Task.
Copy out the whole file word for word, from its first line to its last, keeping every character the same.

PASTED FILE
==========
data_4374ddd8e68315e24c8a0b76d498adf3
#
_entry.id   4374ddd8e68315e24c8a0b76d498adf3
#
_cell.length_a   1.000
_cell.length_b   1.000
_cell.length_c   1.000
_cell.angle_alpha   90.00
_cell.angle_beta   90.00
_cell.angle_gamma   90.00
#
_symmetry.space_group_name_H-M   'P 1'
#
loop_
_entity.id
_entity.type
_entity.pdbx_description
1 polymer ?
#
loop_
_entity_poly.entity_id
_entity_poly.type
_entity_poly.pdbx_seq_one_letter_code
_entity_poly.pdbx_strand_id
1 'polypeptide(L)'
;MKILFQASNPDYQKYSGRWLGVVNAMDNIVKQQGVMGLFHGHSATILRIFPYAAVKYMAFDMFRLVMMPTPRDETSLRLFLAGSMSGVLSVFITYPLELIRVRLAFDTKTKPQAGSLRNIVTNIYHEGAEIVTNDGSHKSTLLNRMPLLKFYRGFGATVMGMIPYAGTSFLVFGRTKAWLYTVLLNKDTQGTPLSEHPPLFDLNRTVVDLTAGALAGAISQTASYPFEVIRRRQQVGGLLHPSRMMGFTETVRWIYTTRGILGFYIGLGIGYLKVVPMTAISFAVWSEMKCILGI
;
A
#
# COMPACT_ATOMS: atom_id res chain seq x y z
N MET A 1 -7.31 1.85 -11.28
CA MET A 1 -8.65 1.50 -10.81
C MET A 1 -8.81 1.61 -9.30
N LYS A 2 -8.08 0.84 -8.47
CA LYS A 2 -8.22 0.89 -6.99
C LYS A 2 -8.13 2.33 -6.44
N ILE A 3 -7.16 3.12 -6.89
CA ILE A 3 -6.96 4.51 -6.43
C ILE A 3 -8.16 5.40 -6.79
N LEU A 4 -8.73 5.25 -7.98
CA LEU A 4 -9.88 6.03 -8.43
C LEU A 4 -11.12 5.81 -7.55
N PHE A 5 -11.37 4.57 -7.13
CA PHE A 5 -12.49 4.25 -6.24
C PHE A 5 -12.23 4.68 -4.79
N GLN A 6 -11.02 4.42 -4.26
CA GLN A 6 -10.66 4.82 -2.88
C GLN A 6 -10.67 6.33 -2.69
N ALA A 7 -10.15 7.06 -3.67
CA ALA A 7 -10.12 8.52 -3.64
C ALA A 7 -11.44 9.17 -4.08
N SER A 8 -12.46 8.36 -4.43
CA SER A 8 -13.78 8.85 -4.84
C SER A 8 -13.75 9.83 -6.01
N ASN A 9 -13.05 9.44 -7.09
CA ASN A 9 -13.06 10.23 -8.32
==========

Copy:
data_4374ddd8e68315e24c8a0b76d498adf3
#
_entry.id   4374ddd8e68315e24c8a0b76d498adf3
#
_cell.length_a   1.000
_cell.length_b   1.000
_cell.length_c   1.000
_cell.angle_alpha   90.00
_cell.angle_beta   90.00
_cell.angle_gamma   90.00
#
_symmetry.space_group_name_H-M   'P 1'
#
loop_
_entity.id
_entity.type
_entity.pdbx_description
1 polymer ?
#
loop_
_entity_poly.entity_id
_entity_poly.type
_entity_poly.pdbx_seq_one_letter_code
_entity_poly.pdbx_strand_id
1 'polypeptide(L)'
;MKILFQASNPDYQKYSGRWLGVVNAMDNIVKQQGVMGLFHGHSATILRIFPYAAVKYMAFDMFRLVMMPTPRDETSLRLFLAGSMSGVLSVFITYPLELIRVRLAFDTKTKPQAGSLRNIVTNIYHEGAEIVTNDGSHKSTLLNRMPLLKFYRGFGATVMGMIPYAGTSFLVFGRTKAWLYTVLLNKDTQGTPLSEHPPLFDLNRTVVDLTAGALAGAISQTASYPFEVIRRRQQVGGLLHPSRMMGFTETVRWIYTTRGILGFYIGLGIGYLKVVPMTAISFAVWSEMKCILGI
;
A
#
# COMPACT_ATOMS: atom_id res chain seq x y z
N MET A 1 -7.31 1.85 -11.28
CA MET A 1 -8.65 1.50 -10.81
C MET A 1 -8.81 1.61 -9.30
N LYS A 2 -8.08 0.84 -8.47
CA LYS A 2 -8.22 0.89 -6.99
C LYS A 2 -8.13 2.33 -6.44
N ILE A 3 -7.16 3.12 -6.89
CA ILE A 3 -6.96 4.51 -6.43
C ILE A 3 -8.16 5.40 -6.79
N LEU A 4 -8.73 5.25 -7.98
CA LEU A 4 -9.88 6.03 -8.43
C LEU A 4 -11.12 5.81 -7.55
N PHE A 5 -11.37 4.57 -7.13
CA PHE A 5 -12.49 4.25 -6.24
C PHE A 5 -12.23 4.68 -4.79
N GLN A 6 -11.02 4.42 -4.26
CA GLN A 6 -10.66 4.82 -2.88
C GLN A 6 -10.67 6.33 -2.69
N ALA A 7 -10.15 7.06 -3.67
CA ALA A 7 -10.12 8.52 -3.64
C ALA A 7 -11.44 9.17 -4.08
N SER A 8 -12.46 8.36 -4.43
CA SER A 8 -13.78 8.85 -4.84
C SER A 8 -13.75 9.83 -6.01
N ASN A 9 -13.05 9.44 -7.09
CA ASN A 9 -13.06 10.23 -8.32